Benign positional dizziness

General information. Benign positional dizziness is probably the most common vestibular disorder. Dizziness in this case appears only when moving or changing the position of the head, especially when it tilts back and forth. This condition often occurs when the patient rolls over from his back to one side and suddenly, with a certain position of his head, feels that “the room has gone.” Dizziness usually lasts a few seconds. Often patients know at what position of the head it occurs. Differences from positional vertigo of central genesis . Positional dizziness can occur with many other diseases, including damage to the brain stem (with multiple sclerosis, stroke or tumor). In order to distinguish benign positional dizziness from more dangerous diseases of the central nervous system, a Nilen-Barani test is performed . 

Etiology. Benign positional dizziness can occur after traumatic brain injury, viral disease, otitis media or stapedectomy , as well as with certain intoxications (e.g., alcohol and barbiturates). The course of the disease can be very different. In many cases, symptoms disappear on their own within a few weeks and then resume only after months or years. Sometimes a short-term attack occurs only once in a lifetime. Only occasionally positional dizziness persists for a long time. Treatment. For symptomatic therapy, the above funds are used, however, they are often ineffective. With a careful repetition of the movements that provoke dizziness, pathological reactions gradually “become exhausted.” Some believe that vestibular gymnastics, including provocative head movements, accelerates recovery. Patients are advised to hold their head for 30 seconds in a position that usually causes dizziness. This simple exercise, performed 5 times every few hours, in most cases brings improvement after a few weeks.

1. Acute post-traumatic dizziness. Vestibular dizziness, nausea, and vomiting can occur immediately after an injury due to the sudden shutdown of one of the labyrinths (shaking of the labyrinth). Less commonly, dizziness is caused by transverse or longitudinal fractures of the temporal bone, which are accompanied, respectively, by hemorrhage in the middle ear or damage to the eardrum with bleeding from the external auditory canal. The clinical picture. Dizziness is permanent. Spontaneous nystagmus with a slow phase directed towards the lesion, and imbalance with a tendency to fall in the same direction are characteristic. Symptoms intensify with sudden head movements. Treatment. Vestibulolytic agents often reduce the severity of symptoms. In the acute stage, scopolamine is most effective For long-term treatment, meclosin and dimenhydrinate are used . Usually spontaneous improvement occurs already in the first days. However, then it slows down, and most patients recover within 1-3 months.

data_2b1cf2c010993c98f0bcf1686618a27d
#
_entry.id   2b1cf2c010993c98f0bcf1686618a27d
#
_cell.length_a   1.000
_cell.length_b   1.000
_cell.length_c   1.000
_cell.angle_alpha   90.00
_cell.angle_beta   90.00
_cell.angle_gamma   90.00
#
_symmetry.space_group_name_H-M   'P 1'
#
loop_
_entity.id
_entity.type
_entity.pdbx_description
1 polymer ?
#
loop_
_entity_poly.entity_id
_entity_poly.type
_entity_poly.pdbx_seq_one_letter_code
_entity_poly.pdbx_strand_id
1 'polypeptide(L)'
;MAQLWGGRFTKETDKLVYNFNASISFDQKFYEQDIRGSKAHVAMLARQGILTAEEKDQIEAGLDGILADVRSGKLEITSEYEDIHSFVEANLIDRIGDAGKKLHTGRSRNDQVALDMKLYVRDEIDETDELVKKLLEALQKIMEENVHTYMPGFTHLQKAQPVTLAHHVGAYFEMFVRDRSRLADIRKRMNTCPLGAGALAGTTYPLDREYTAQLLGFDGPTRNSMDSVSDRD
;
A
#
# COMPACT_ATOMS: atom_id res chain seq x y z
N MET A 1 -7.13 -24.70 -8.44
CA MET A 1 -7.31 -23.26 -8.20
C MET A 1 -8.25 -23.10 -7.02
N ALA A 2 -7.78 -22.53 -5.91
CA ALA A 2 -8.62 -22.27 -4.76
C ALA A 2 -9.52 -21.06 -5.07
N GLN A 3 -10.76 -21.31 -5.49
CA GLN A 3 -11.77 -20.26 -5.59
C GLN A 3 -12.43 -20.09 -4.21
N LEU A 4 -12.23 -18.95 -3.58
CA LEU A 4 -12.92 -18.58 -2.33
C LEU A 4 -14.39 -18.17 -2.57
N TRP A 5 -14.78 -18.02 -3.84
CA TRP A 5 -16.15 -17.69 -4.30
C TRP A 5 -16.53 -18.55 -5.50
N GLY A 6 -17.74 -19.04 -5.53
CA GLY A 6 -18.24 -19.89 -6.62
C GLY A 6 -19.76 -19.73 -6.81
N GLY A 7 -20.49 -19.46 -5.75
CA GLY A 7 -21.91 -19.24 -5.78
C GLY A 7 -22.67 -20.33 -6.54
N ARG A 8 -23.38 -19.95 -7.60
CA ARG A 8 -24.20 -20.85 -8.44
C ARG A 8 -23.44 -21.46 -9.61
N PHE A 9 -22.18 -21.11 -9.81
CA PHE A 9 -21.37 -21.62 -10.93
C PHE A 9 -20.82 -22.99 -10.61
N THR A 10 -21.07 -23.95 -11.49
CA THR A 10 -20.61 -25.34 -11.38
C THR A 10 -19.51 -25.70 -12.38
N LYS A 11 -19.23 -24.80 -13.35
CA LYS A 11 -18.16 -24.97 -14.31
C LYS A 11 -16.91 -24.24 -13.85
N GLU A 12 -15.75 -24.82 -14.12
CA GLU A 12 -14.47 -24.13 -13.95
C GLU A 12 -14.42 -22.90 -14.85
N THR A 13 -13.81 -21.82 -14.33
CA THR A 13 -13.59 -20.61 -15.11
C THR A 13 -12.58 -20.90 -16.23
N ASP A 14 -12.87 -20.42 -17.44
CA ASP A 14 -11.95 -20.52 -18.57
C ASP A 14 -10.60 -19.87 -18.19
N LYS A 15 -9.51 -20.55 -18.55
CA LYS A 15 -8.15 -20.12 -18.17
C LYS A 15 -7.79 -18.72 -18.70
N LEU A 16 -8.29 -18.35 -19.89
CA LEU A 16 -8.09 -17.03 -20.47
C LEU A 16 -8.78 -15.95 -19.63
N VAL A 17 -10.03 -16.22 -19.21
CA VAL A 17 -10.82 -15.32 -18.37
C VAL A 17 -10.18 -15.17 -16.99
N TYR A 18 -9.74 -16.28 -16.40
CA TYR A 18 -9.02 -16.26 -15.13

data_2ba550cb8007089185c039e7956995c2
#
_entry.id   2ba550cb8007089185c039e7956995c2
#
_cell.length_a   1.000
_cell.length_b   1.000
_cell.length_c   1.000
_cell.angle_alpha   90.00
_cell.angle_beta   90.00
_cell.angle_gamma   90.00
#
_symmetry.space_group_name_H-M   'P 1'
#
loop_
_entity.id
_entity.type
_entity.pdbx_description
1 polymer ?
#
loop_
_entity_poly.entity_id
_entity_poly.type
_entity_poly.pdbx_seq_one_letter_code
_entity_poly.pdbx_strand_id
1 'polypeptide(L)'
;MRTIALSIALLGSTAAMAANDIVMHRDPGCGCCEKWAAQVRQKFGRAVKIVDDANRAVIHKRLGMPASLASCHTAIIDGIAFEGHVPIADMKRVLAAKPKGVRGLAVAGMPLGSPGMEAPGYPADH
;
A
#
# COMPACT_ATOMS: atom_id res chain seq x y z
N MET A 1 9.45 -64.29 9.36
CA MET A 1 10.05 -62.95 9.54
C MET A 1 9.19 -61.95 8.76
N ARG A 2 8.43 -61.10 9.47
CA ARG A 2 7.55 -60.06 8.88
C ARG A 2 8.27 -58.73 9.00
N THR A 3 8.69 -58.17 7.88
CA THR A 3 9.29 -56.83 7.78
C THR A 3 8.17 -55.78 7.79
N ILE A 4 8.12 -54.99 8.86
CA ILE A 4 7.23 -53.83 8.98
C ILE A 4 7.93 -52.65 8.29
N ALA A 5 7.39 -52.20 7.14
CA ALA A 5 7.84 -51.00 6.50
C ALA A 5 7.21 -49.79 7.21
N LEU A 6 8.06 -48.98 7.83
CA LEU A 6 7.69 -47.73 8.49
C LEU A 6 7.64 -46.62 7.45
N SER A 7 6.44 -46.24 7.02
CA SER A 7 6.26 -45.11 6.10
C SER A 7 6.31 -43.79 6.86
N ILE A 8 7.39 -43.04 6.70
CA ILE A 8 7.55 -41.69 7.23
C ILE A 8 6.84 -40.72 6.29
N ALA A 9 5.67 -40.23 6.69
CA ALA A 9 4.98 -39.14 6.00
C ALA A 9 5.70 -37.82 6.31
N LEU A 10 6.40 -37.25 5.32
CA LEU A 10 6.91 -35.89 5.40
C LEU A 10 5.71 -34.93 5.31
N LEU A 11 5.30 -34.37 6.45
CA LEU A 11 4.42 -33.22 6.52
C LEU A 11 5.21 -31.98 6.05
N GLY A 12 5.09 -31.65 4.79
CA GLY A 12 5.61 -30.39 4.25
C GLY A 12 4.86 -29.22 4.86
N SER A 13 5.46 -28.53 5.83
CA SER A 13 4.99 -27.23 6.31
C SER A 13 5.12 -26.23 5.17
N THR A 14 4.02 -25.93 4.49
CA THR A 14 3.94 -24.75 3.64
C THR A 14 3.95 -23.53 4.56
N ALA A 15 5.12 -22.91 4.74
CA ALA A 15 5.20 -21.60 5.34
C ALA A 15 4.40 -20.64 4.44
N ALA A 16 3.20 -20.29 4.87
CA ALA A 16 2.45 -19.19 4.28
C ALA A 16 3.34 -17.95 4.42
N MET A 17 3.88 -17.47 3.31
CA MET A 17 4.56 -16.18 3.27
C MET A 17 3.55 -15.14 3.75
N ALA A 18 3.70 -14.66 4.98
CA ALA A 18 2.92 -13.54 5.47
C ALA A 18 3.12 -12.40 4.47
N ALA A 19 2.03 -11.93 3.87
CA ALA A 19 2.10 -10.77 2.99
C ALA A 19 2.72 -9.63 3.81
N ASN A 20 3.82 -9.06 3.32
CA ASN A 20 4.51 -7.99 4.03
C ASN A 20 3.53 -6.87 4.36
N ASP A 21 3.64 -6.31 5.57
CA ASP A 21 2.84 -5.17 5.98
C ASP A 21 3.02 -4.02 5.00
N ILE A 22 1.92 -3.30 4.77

2. Post-traumatic positional dizziness . Within a few days or weeks after the injury, repeated short-term attacks of vestibular dizziness and nausea may occur, which are provoked by a movement of the head. The clinical picture is the same as with benign positional dizziness. Forecast. In most cases, spontaneous remission occurs within 2 months after the injury, and within 2 years – in almost all.

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